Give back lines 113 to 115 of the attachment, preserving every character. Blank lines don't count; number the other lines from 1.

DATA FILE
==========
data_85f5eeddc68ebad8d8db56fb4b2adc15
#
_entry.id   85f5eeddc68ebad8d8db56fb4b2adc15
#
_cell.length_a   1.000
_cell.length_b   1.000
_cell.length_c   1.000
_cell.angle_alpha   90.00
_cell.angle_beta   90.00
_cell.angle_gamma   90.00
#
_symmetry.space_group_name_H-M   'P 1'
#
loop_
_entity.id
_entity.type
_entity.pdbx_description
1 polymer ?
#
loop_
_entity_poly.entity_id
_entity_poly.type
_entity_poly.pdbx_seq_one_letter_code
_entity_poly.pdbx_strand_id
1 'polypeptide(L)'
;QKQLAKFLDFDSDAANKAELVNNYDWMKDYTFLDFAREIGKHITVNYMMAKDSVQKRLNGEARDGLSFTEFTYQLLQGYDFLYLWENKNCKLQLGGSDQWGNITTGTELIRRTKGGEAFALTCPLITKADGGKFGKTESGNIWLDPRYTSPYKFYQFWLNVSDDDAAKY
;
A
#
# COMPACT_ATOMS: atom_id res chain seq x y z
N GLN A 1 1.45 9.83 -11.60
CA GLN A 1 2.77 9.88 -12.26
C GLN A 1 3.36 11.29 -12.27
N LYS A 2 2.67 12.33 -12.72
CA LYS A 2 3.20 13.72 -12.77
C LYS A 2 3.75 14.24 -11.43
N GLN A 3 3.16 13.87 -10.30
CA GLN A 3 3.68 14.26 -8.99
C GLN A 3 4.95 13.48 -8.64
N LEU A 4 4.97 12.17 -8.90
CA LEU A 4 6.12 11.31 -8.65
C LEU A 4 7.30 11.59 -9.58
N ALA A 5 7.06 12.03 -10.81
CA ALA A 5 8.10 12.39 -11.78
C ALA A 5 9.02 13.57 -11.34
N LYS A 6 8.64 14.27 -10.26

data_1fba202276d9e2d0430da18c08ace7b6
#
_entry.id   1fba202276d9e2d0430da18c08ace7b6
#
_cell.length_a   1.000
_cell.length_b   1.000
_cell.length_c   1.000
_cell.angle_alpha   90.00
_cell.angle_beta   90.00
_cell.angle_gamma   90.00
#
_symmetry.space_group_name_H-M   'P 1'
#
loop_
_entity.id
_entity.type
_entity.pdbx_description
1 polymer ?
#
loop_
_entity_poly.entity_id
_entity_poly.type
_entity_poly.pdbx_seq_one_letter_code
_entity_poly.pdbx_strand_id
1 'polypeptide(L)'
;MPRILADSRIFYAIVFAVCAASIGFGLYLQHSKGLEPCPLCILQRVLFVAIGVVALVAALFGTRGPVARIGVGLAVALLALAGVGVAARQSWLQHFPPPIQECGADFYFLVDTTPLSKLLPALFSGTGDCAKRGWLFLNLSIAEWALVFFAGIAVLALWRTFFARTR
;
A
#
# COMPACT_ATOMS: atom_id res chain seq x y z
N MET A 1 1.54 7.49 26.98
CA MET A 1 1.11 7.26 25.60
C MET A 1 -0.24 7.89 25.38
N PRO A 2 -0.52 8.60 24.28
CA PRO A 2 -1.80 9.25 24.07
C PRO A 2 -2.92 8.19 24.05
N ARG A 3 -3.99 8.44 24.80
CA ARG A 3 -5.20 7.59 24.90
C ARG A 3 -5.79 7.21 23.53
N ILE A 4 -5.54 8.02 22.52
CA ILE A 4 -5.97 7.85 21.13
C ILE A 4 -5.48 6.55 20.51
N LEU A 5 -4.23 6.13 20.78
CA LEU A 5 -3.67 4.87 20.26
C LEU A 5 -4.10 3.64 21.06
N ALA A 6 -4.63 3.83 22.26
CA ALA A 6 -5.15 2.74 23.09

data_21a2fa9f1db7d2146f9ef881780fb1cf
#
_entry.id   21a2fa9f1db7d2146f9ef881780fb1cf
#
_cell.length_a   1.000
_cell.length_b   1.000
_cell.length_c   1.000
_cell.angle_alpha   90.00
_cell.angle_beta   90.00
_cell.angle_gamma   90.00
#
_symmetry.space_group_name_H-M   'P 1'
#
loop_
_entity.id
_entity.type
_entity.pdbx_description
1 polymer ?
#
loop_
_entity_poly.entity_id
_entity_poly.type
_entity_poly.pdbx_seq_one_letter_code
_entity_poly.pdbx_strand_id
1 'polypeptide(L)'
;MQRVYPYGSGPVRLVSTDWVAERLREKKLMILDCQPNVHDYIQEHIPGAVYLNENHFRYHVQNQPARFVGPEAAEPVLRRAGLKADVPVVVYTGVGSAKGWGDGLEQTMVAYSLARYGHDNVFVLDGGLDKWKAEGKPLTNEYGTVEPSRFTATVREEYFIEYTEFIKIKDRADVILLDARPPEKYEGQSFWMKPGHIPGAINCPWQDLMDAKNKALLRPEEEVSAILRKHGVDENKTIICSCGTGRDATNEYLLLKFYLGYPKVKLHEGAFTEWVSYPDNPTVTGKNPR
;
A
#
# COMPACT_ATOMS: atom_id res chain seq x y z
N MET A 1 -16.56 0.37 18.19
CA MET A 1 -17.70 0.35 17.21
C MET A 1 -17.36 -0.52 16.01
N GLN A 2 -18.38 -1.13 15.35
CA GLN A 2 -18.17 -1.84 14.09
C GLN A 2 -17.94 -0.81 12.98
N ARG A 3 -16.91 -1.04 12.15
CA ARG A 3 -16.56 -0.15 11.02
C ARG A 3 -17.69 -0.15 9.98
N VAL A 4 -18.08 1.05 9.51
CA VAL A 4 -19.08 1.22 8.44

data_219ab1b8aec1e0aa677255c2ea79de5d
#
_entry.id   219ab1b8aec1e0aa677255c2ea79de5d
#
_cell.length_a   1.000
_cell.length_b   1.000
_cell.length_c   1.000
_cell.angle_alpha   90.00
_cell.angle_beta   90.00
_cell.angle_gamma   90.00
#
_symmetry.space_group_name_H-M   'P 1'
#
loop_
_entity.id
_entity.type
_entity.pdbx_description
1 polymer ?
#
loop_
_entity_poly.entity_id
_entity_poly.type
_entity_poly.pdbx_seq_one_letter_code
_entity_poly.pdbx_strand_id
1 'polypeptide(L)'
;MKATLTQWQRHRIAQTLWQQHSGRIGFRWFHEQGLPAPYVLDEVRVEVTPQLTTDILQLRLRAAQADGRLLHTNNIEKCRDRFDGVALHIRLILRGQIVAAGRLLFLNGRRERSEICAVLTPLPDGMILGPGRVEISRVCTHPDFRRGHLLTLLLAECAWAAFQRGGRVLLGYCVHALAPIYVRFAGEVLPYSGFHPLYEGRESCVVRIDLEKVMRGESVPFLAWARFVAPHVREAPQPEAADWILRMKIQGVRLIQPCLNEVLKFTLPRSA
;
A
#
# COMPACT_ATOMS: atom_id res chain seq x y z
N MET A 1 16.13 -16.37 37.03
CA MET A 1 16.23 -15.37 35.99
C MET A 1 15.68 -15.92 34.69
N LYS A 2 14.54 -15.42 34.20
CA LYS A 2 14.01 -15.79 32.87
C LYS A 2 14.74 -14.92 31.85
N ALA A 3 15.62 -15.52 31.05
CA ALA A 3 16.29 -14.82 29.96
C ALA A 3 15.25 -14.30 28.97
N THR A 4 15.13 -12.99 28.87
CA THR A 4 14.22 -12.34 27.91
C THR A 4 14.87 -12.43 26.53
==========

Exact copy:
loop_
_entity_poly.entity_id
_entity_poly.type